About 30 years ago, a young turner named David Ellsworth moved to our Pennsylvania neighborhood. He was a rising star in the woodturning world, known for his delicate “hollowform” vessels — as light as a feather, with walls as thin as 1/8″ and just one small hole at the top.
I was mystified as to how anyone could remove all that wood through such a small entry hole. The secret, it turns out, was the combination of specialized tools and techniques that David had devised — straight tools for plunging into the center of a vessel and bent tools of various curvatures for excavating the rest of the interior.
As I discovered for myself, the actual hollowing process is not as difficult as it might seem. There’s definitely a learning curve, though, and you can count on some occasionally dramatic failures, so don’t forget to wear eye protection when you work. Once you’ve hollowed a few pieces, you’ll begin to get a feel for the tools and techniques. The results are worth the investment.
The Beauty of Hollowforms
The outward appearance of any turned object depends on the character of the wood itself, its shape and any decorative treatments you care to add. On an open bowl, the inside is the most visible part, though if you lower your point of view, you can see the outside shape and the figure of the wood as well. Hollowforms, on the other hand, are visible everywhere but the inside, so you can really showcase a dramatic piece of wood. They also provide an excellent canvas for further decoration, such as piercing, carving or wood burning. Segmented vessels, stack-laminated from several species of wood and hollow-turned, are also very popular.
Types of Hollowing Tools
As hollow turning has become more popular, quite a few manufacturers — including several well-known turners — are serving up a bewildering array of tools for hollowing. Despite the variety, they all hark back to the same basic principles: straight tools for turning the center and bottom of a form, bent tools for the sides and shoulders, and shanks of varying lengths and diameters depending on the depth of the vessel being turned. Where they differ is in the design of their cutting tips, which fall into three general categories depending on their shape and cutting action:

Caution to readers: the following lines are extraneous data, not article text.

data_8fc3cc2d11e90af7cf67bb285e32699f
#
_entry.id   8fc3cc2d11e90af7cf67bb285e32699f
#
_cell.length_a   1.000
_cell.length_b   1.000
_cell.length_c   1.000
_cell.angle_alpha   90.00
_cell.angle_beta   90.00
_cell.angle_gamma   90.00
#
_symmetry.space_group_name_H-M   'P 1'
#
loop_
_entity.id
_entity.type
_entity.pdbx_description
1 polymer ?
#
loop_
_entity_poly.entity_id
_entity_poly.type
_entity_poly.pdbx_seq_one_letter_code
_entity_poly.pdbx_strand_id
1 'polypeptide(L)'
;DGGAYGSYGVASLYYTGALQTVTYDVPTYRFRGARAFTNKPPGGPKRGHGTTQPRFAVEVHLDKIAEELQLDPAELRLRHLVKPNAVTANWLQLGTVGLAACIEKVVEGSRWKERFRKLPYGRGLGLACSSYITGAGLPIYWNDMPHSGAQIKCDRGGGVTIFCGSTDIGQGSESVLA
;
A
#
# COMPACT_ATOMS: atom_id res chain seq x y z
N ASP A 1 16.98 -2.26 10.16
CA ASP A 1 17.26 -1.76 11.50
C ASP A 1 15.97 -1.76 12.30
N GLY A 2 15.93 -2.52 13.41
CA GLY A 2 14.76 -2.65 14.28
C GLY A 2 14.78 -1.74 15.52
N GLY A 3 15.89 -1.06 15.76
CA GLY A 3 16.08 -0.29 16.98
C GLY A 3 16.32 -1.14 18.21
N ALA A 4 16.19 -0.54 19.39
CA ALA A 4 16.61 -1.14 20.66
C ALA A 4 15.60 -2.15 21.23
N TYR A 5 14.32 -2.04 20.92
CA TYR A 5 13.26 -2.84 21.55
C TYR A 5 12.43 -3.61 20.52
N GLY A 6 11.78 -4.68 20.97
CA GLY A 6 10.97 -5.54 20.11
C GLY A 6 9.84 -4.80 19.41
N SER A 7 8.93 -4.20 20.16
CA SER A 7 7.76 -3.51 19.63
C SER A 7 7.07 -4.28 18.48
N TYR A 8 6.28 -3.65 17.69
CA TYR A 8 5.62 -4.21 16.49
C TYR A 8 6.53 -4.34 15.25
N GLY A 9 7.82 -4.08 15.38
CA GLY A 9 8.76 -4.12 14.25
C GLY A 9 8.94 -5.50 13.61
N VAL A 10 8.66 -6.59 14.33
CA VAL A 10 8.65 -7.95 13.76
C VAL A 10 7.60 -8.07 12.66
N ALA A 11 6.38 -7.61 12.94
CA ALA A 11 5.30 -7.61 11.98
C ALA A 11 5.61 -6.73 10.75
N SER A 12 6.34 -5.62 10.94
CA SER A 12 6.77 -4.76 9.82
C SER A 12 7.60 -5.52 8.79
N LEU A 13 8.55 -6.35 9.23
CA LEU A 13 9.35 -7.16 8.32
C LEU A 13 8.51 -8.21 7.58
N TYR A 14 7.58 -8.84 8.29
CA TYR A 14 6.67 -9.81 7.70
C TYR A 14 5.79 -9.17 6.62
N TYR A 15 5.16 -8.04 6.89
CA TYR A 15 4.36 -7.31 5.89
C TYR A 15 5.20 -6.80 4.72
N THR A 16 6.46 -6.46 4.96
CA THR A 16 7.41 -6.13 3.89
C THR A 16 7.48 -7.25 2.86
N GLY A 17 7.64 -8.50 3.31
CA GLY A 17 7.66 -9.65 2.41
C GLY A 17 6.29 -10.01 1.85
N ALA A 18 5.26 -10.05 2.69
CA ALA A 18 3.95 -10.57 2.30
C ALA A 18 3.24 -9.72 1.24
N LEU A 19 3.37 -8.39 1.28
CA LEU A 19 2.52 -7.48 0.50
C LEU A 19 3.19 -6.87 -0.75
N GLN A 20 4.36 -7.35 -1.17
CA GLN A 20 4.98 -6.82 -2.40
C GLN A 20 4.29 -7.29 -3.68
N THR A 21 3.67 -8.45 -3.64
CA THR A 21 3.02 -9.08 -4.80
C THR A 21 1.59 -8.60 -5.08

Scrapers come in a variety of shapes and sizes, many with interchangeable or replaceable tips. Typically, scrapers are flat on top and have relatively blunt relief angles. They cut by a scraping action against the inside wall of the workpiece, leaving a roughened texture on most woods. Scrapers are generally presented dead horizontal to the center of the workpiece. The straight scraper is always held horizontal during cutting, while the bent scraper can be dipped downward a few degrees on finish cuts to give a shearing action.
Carbide insert tools have a razor-sharp, cup-shaped cutter screwed to the tip of the tool shank. The replaceable cutter tip may be rotated to expose a fresh edge when needed. These tools are usually tilted at an angle to the surface being cut to create a shearing action that leaves a smooth surface, even on stringy or difficult wood.
Insert cutters should never be presented in a level orientation because their aggressive cutting edges will almost certainly catch, sometimes dramatically. Instead, the tip is cocked or skewed downward and then brought up gradually into the work until the edge begins to engage, so the cutting is always a shearing action.
Ring and hook tools are the most aggressive of the cutters, with edges that are more acute than the other styles of tips. The acute cutting edge makes them best suited to slicing endgrain and less appropriate for cross-grain work. It also makes these tools grabby and apt to dig in and catch if you aren’t careful. For this reason, many of the tools in this category come with adjustable shields over the cutter to limit the depth of cut.